During a floor debate in May 2021 before the House bill passed, its lead sponsor, Democratic state Rep. Jillian Gilchrest, D-West Hartford, said some clinics in the state are misleading the public in two ways: They claim to offer comprehensive pregnancy services when they don’t offer abortion or referrals for it; and they claim that a chemical abortion can in some cases be reversed after the first dose. (Some pro-lifers say that’s possible; abortion supporters saying that is non-medical advice about an approach they say is physically dangerous for women.)
“I don’t think women in the state of Connecticut should be deceived when they’re seeking legal reproductive health care,” said Gilchrest, a former executive director of NARAL Pro-Choice Connecticut and co-founder of the state legislature’s recently announced Reproductive Rights Caucus.
The bill passed, 87-56. (Only Democrats voted for the bill; six Democrats joined 50 Republicans in opposing it.)
A spokesman for the Connecticut Department of Consumer Protection told the Register that the agency has received no complaints against pregnancy centers.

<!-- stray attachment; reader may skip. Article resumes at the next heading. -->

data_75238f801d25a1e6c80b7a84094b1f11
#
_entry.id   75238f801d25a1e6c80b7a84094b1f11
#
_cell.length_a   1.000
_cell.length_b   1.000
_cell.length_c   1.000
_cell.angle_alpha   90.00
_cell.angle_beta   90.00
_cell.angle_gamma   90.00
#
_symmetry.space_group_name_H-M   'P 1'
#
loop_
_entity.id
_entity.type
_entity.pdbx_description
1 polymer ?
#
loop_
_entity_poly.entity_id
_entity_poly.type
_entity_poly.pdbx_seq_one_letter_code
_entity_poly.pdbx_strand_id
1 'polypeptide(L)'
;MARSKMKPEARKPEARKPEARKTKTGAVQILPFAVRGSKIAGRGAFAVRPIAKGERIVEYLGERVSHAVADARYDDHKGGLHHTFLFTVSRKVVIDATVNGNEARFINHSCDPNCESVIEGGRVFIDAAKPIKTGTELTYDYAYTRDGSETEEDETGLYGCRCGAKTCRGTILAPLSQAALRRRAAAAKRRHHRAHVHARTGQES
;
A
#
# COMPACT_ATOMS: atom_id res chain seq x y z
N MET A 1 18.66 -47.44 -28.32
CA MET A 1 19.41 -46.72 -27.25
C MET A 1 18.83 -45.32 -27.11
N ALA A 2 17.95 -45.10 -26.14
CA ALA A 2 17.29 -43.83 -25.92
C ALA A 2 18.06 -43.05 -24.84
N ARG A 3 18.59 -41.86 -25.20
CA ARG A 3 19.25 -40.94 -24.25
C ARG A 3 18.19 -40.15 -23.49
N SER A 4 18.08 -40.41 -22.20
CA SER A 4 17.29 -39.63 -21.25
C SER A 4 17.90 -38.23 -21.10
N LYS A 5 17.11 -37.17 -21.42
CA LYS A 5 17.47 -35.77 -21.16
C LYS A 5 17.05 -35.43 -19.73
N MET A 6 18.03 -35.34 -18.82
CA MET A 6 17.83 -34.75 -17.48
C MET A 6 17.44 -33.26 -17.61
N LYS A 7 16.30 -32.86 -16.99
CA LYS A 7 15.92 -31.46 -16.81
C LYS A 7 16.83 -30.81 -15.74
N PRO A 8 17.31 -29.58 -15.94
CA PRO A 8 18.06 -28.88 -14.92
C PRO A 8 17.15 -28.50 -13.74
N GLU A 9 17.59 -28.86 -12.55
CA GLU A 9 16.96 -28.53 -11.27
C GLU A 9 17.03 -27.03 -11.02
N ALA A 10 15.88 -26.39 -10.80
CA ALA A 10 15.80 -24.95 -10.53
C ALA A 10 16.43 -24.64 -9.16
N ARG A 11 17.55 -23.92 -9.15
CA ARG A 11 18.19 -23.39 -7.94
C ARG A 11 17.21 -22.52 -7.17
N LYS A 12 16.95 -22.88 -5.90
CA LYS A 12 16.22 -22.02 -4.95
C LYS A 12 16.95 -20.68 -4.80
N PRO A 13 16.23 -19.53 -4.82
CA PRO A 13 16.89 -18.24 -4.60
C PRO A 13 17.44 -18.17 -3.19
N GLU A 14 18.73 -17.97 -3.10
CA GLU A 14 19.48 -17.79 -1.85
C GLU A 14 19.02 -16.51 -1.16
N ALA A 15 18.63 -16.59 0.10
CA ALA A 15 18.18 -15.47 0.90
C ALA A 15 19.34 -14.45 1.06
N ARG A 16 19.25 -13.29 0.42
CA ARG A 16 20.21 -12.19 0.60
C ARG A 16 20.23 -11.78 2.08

Gilchrest acknowledged that point during floor debate last spring, but she attributed it to a reluctance from women in that position to file a complaint as opposed to the absence of a problem.
“I would say in the climate that we are in, when it comes to reproductive health care — in particular, abortion — women are often under attack, or made to feel guilty or shame about that decision. And so for a woman to know that there might be a state agency she can go to if she’s been deceived at a limited service pregnancy center is somewhat far-fetched,” Gilchrest said in May 2021. “And so it does not come as a surprise to me that we have not had complaints in the state of Connecticut through our state agencies.”